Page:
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Artis Hampshire-Cowan

Academic administrator Artis Hampshire-Cowan was born in Mobile, Alabama on February 5, 1955. In 1976, she graduated with honors from Morris Brown College with her B.A. degree in Business Management. Three years later, she received her J.D. degree from Temple University Law School in Philadelphia, Pennsylvania. After graduation, she served as Assistant District Attorney in Philadelphia, whereupon she moved to Washington, D.C. For twelve years, Hampshire-Cowan worked with the government of the District of Columbia. She held such positions as Congressional lobbyist with the Office of Intergovernmental Relations; Chief of the Office of Compliance at the Department of Consumer and Regulatory Affairs; Historic Preservation Development Expert; and Senior Advisor/Attorney Advisor to the Deputy Mayor for Economic Development and City Administrator. Hampshire-Cowan also served as General Counsel at RFK Stadium; she served as in-house counsel and the chief negotiator for several sports initiatives including the Redskins/District proposal to construct a new Redskins stadium in the District of Columbia and subsequently served as Special Counsel to County Executive Wayne Curry’s successful construction of the Redskins Stadium in Prince George’s County, Maryland.

In 1991, Hampshire-Cowan co-founded and later served as president of Bright Beginnings, an organization that aims to meet the needs of
homeless children by providing families with childcare and on-site therapeutic and family support services. In 1994, Hampshire-Cowan joined the Board and also served as president (2005-2007) of the Prince George’s Community Foundation, which supports and grants funds to the County’s nonprofit organizations. Hampshire-Cowan, a graduate from the Stephen Covey Leadership Center, is a certified trainer for the Seven Habits of Highly Effective People, Principle Centered Leadership, and First Things First. She has provided training for boards of directors and executive management in higher education, business, government, and nonprofit community-based organizations. Currently, Hampshire-Cowan is Senior Vice President and Secretary of Howard University. In this role, she serves as corporate secretary of the University; manages the affairs of Howard's Board of Trustees; and plans and manages all official functions of the University, including Opening Convocation, Charter Day, and Commencement.

In 1993, Hampshire-Cowan served as Prince George's County Executive appointee on Superintendent Selection Committee. In 1994 and 1998, she Co-Chaired Prince George's County Executive's 1994 Education Transition Committee. In 1998, Hampshire-Cowan was appointed by Governor Glendening as Chairperson, Management Oversight Panel, Prince George’s County Public Schools. Hampshire-Cowan was granted the Power 150—People Who Make Things Happen Award by the Washingtonian Magazine in 2007 and the Women Who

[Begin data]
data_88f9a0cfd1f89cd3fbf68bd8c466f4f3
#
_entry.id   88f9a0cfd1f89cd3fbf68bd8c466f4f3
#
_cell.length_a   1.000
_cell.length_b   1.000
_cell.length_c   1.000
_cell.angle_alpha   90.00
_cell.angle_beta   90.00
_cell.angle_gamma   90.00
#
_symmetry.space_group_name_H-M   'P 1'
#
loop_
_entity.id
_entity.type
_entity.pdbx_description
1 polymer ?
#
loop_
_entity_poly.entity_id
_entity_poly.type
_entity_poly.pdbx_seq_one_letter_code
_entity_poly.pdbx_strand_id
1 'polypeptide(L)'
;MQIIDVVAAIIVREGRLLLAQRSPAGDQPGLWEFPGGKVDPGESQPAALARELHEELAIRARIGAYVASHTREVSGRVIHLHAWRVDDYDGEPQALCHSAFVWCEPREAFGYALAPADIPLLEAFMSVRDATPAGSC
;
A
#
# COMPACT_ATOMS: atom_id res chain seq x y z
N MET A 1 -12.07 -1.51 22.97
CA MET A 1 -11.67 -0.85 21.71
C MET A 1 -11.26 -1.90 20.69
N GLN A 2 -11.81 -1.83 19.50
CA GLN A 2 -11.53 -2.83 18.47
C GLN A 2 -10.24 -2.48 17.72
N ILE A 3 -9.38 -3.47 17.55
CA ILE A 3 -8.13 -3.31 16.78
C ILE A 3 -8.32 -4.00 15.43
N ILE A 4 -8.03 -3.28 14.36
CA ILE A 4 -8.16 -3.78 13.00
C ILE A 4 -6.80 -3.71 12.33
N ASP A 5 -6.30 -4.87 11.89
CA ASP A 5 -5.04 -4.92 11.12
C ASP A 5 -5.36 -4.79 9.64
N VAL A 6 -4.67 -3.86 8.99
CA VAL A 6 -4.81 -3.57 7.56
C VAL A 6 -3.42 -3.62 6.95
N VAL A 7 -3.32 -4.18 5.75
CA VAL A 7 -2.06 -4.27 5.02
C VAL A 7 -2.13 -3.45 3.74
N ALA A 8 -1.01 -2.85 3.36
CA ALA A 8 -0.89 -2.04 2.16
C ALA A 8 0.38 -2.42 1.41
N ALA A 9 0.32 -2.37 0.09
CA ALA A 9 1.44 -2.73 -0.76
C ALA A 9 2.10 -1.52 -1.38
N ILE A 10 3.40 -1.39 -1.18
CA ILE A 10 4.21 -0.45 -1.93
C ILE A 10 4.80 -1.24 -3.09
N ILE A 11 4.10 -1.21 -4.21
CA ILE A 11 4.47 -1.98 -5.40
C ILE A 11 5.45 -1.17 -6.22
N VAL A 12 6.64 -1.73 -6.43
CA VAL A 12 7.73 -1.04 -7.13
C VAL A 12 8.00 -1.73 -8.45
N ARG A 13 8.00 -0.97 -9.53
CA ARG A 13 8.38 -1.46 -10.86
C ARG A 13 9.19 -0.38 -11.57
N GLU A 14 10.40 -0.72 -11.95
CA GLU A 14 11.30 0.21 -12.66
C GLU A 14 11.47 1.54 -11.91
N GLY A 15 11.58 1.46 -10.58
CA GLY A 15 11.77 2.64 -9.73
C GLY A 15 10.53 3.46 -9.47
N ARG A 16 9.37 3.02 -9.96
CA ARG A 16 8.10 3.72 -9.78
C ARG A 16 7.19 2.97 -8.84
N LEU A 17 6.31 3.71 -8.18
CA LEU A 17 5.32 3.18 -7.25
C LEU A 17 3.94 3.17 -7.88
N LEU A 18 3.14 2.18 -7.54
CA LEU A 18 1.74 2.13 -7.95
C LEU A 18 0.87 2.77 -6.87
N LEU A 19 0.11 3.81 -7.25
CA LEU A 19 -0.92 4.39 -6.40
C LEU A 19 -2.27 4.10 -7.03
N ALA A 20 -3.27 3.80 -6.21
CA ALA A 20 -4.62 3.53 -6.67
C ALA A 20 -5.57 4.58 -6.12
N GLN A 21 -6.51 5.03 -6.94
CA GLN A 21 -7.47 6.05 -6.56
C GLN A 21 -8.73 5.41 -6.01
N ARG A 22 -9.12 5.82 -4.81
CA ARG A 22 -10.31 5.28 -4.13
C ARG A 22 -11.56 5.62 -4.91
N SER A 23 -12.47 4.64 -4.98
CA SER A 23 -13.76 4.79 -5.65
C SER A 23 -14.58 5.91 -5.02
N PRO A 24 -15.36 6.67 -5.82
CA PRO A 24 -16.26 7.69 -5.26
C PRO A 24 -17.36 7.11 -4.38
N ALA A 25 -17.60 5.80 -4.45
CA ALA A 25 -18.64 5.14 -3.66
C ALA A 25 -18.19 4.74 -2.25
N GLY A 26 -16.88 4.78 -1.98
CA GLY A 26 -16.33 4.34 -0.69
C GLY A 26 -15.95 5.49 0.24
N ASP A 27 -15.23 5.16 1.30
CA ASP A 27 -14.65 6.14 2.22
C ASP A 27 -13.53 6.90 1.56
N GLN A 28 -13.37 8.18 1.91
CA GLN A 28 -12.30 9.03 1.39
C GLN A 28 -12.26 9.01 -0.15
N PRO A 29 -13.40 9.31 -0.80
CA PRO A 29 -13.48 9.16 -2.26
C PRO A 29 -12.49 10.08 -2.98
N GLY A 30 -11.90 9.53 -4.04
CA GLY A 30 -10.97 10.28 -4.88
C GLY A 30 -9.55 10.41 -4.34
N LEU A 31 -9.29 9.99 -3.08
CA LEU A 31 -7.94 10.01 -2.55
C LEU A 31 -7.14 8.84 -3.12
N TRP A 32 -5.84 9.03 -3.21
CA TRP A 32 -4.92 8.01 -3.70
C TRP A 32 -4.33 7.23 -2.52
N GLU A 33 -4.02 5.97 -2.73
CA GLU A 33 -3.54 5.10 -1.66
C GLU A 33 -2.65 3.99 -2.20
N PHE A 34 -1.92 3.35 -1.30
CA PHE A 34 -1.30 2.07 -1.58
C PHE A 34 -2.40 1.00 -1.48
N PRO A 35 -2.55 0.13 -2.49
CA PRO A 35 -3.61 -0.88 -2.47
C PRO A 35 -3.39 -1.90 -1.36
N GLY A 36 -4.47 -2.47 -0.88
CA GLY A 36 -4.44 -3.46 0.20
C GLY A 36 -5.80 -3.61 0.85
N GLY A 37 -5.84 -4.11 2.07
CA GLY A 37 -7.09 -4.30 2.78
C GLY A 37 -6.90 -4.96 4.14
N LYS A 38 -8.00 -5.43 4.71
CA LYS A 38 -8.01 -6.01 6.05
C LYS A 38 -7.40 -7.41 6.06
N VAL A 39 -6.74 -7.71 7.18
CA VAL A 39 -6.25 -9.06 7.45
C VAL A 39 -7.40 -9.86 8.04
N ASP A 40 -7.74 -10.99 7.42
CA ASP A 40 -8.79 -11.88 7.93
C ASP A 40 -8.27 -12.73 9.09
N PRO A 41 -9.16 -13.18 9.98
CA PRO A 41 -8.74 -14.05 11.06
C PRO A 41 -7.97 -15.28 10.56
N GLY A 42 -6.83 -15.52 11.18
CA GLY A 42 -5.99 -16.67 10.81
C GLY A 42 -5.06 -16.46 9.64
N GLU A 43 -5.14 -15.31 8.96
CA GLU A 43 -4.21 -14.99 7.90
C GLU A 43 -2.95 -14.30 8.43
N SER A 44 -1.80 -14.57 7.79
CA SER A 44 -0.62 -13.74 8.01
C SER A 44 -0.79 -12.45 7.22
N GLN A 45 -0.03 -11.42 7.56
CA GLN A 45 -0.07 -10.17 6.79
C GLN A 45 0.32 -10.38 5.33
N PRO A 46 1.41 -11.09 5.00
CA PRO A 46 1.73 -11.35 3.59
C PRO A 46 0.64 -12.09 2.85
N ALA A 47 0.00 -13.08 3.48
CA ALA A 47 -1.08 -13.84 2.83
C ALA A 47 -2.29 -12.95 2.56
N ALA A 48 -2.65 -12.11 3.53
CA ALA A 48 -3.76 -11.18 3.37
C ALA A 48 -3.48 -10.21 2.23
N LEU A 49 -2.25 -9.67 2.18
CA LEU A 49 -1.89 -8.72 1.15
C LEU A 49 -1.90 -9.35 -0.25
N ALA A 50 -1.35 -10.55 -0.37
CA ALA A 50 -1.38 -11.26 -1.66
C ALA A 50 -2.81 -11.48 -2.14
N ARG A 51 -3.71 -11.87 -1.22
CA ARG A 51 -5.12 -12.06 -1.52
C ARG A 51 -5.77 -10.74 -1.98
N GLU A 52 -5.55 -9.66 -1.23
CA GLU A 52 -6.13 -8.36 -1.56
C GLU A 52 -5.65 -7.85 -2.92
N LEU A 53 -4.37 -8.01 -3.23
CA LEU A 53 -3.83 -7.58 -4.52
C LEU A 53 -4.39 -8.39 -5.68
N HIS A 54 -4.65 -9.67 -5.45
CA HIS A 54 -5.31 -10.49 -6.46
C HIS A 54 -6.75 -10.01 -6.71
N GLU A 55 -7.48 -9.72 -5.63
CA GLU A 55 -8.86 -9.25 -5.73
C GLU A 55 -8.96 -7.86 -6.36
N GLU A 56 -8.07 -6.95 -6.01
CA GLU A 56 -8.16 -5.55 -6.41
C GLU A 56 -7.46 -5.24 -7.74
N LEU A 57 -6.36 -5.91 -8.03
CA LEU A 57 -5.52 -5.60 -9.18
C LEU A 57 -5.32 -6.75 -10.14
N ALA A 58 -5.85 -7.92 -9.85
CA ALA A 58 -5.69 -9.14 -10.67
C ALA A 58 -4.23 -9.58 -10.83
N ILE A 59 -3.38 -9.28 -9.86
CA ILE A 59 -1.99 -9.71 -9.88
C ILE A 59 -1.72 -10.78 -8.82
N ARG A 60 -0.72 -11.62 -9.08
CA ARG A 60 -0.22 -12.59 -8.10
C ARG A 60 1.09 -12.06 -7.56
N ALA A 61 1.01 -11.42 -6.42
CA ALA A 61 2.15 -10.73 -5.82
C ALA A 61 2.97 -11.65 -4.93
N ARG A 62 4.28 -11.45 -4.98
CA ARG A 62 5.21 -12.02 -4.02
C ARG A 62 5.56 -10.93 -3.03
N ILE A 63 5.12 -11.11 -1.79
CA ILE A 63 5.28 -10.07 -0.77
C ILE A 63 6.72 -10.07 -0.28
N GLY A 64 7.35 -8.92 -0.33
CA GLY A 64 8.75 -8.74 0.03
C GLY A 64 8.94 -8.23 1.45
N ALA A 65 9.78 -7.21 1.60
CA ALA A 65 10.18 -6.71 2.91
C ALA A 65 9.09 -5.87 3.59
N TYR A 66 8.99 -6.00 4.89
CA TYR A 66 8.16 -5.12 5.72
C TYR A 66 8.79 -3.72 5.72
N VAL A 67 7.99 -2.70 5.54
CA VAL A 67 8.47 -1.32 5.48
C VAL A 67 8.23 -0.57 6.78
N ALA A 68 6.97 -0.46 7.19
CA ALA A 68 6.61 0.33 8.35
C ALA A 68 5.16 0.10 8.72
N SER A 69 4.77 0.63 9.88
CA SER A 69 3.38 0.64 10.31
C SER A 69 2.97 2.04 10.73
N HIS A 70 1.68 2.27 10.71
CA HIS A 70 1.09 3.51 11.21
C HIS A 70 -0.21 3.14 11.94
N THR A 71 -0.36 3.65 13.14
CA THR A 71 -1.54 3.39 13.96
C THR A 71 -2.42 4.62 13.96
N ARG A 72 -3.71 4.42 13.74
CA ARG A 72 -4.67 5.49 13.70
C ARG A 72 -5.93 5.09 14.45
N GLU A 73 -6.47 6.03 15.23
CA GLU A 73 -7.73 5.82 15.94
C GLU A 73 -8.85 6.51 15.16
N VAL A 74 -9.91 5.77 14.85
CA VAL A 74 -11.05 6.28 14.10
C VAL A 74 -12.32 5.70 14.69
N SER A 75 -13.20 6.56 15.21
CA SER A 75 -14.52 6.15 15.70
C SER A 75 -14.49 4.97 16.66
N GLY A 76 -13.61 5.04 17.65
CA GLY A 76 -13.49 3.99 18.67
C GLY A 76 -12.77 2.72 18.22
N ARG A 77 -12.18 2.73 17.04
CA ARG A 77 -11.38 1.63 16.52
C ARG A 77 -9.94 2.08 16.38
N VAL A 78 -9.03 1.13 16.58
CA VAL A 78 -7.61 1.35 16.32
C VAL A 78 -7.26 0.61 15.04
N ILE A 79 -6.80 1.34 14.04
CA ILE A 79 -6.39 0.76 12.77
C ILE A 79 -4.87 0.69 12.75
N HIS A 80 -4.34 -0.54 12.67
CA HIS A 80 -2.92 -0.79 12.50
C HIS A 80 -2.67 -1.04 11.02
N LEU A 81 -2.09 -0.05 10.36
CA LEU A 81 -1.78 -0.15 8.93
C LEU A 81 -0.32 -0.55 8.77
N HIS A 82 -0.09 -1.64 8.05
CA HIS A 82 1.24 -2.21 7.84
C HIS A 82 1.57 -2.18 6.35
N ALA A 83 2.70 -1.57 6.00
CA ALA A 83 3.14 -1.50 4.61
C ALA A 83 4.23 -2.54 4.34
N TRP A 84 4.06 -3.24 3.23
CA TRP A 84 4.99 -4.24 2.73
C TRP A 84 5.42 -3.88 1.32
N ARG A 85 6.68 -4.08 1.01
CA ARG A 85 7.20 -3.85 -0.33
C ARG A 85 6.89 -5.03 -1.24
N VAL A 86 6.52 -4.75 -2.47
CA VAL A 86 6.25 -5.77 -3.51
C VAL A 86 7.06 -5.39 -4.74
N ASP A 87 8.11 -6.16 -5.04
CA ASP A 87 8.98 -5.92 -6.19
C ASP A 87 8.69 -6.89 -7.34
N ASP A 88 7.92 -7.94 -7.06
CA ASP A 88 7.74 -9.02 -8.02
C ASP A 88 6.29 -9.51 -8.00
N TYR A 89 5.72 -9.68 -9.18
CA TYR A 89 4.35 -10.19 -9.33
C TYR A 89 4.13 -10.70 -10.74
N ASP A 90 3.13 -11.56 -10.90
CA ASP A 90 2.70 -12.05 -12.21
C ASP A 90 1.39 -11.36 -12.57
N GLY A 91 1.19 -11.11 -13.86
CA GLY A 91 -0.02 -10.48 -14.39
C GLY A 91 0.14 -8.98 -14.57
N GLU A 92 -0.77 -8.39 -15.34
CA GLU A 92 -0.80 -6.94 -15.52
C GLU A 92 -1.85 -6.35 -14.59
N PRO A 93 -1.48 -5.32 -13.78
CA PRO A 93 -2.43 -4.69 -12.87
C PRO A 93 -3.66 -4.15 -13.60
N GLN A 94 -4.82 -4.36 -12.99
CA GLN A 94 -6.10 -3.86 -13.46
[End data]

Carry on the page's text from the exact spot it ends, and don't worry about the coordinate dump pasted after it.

Mean Business Award by the Washington Business Journal in 2008. In 2009, Hampshire-Cowan was featured in the Washingtonian Magazine’s 100 Most Powerful Women, and in 2010, she was named to the 2010 Prince George’s Suite Top 100
“Who’s Who of Prince George’s County and Who’s Who in Black Metropolitan Washington, DC.” Hampshire-Cowan currently resides in Mitchellville, Maryland, with her husband, Ernest. They have
two children, Carri and Ernest, Jr.

Artis Hampshire-Cowan was interviewed by The HistoryMakers on June 27, 2010.

Accession Number

A2010.060

Sex

Female

Interview Date

6/27/2010

Last Name

Hampshire-Cowan

Maker Category
Marital Status

Married

Schools

Temple University Beasley School of Law

Morris Brown College

Mattie T. Blount High School

Trinity Gardens Middle School

Trinity Evangelical Lutheran School

First Name

Artis

Birth City, State, Country

Mobile

HM ID

COW02

Favorite Season

Summer

State

Alabama

Favorite Vacation Destination

Gulf Shores, Alabama

Favorite Quote

Your Word Is Your Bond.

Bio Photo
Speakers Bureau Region State

District of Columbia

Birth Date

2/5/1955

Birth Place Term
Speakers Bureau Region City

Washington

Country

United States

Favorite Food

Greens (Collard)

Short Description

Academic administrator Artis Hampshire-Cowan (1955 - ) served as vice president for human resource management, senior vice president and acting president at Howard University in Washington, D.C. She also acted as general counsel of the RFK Stadium authority, and special counsel to Wayne Curry.

Employment

Office of the District Attorney of Philadelphia

District of Columbia

Howard University

Leverage Leadership Group LLC

Favorite Color

Red

Timing Pairs
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DAStories

Tape: 1 Story: 1 - Slating of Artist Hampshire-Cowan's interview

Tape: 1 Story: 2 - Artis Hampshire-Cowan lists her favorites

Tape: 1 Story: 3 - Artis Hampshire-Cowan describes her mother's family background

Tape: 1 Story: 4 - Artis Hampshire-Cowan talks about her mother's upbringing

Tape: 1 Story: 5 - Artis Hampshire-Cowan describes her father's family background

Tape: 1 Story: 6 - Artis Cowan-Hampshire talks about her paternal family's land ownership

Tape: 1 Story: 7 - Artis Hampshire-Cowan describes her father's upbringing and employment

Tape: 1 Story: 8 - Artis Hampshire-Cowan lists her siblings

Tape: 1 Story: 9 - Artis Hampshire-Cowan describes her likeness to her parents

Tape: 1 Story: 10 - Artis Hampshire-Cowan remembers baseball games with her father

Tape: 1 Story: 11 - Artis Hampshire-Cowan recalls her mother's civic involvement

Tape: 1 Story: 12 - Artis Hampshire-Cowan talks about Mardi Gras in Mobile, Alabama, pt. 1

Tape: 2 Story: 1 - Artis Hampshire-Cowan talks about Mardi Gras in Mobile, Alabama, pt. 2

Tape: 2 Story: 2 - Artis Hampshire-Cowan describes her family's Sunday routine

Tape: 2 Story: 3 - Artis Hampshire-Cowan remembers the summers

Tape: 2 Story: 4 - Artis Hampshire-Cowan recalls the start of her schooling

Tape: 2 Story: 5 - Artis Hampshire-Cowan reflects upon her early education

Tape: 2 Story: 6 - Artis Hampshire-Cowan talks about her education at Lutheran schools